7 Questions to Determine if Your Prayer Life is More Ritual or Relationship

Prayer is seldom easy. I talk with a lot of folks about prayer, and I fear that many of them approach prayer as a ritual rather than as a relationship. Use these questions to consider which one more describes your prayer life today: 

  1. Do you pray because you have to or because you want to? If you talk to God only because “that’s what a Christian is supposed to do,” you’re likely treating prayer as a ritual.
  2. Are you comfortable praying wherever you are, or must you pray in a certain place at a certain time?  It’s fine – important even, for some believers – to have a set time and place to pray each day. But, your prayer life might be ritualistic if you pray only in that place and time.
  3. Do you ever just talk to God about your day, or do you turn to Him only when you have a need? Praying only when a need arises makes prayer a ritual of response. True relationship means you want to talk often with the person, even if you seemingly have nothing important to say.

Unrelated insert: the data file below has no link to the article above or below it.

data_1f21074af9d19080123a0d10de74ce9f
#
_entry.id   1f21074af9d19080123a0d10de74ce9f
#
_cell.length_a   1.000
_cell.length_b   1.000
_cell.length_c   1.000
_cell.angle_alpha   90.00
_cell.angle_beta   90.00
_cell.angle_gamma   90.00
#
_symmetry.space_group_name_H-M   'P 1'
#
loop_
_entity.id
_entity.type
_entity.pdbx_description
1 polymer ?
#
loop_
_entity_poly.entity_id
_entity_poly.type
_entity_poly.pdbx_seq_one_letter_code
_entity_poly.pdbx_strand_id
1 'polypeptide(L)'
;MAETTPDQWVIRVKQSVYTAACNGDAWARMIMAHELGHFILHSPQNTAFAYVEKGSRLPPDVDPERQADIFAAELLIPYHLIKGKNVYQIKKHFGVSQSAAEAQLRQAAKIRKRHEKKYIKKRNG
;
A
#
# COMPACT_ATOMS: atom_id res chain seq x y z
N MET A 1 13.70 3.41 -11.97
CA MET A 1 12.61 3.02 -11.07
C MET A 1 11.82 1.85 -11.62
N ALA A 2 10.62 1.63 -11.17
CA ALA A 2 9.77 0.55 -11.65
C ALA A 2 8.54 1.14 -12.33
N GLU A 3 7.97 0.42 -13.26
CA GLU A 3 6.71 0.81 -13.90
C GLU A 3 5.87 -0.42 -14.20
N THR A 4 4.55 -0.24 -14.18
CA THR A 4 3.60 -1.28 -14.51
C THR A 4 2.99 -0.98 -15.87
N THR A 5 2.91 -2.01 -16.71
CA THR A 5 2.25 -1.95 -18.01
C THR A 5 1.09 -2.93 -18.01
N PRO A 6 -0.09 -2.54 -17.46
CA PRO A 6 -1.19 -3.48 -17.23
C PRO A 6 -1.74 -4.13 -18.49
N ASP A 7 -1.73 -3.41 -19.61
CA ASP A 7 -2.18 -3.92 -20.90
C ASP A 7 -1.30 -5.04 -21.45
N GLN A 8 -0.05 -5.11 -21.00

4. Does your language style change when you pray? We’ve all heard that leader whose accent disappears and whose words change to KJV English when he prays. That’s ritual. In a relationship, we might even call that “fake.” 
  5. Can you make it through the day without praying? If so, that’s not a very strong relationship. When you do pray, I’d not be surprised if it’s only a ritual someone else expects you to follow. 
  6. Do your prayers sound alike all the time? That’s one way I realize when I’ve shifted more into ritual. When my prayers sound remarkably alike – sometimes word-for-word alike in a given setting, like praying with my wife in the morning or saying grace over a meal – I’ve moved in the wrong direction.
  7. Do you just know that your prayers are more a Christian ritual than an expression of a relationship? See, I think we do know, unless we’ve allowed our heart to deceive us. Is prayer more ritual or relationship in your life? Be honest. Trust your Holy Spirit-directed gut. 

If your praying has become more “I have to pray” than “I get to pray,” ask God to give you a “want to” heart for Him. And get somebody else to pray the same for you . . . .


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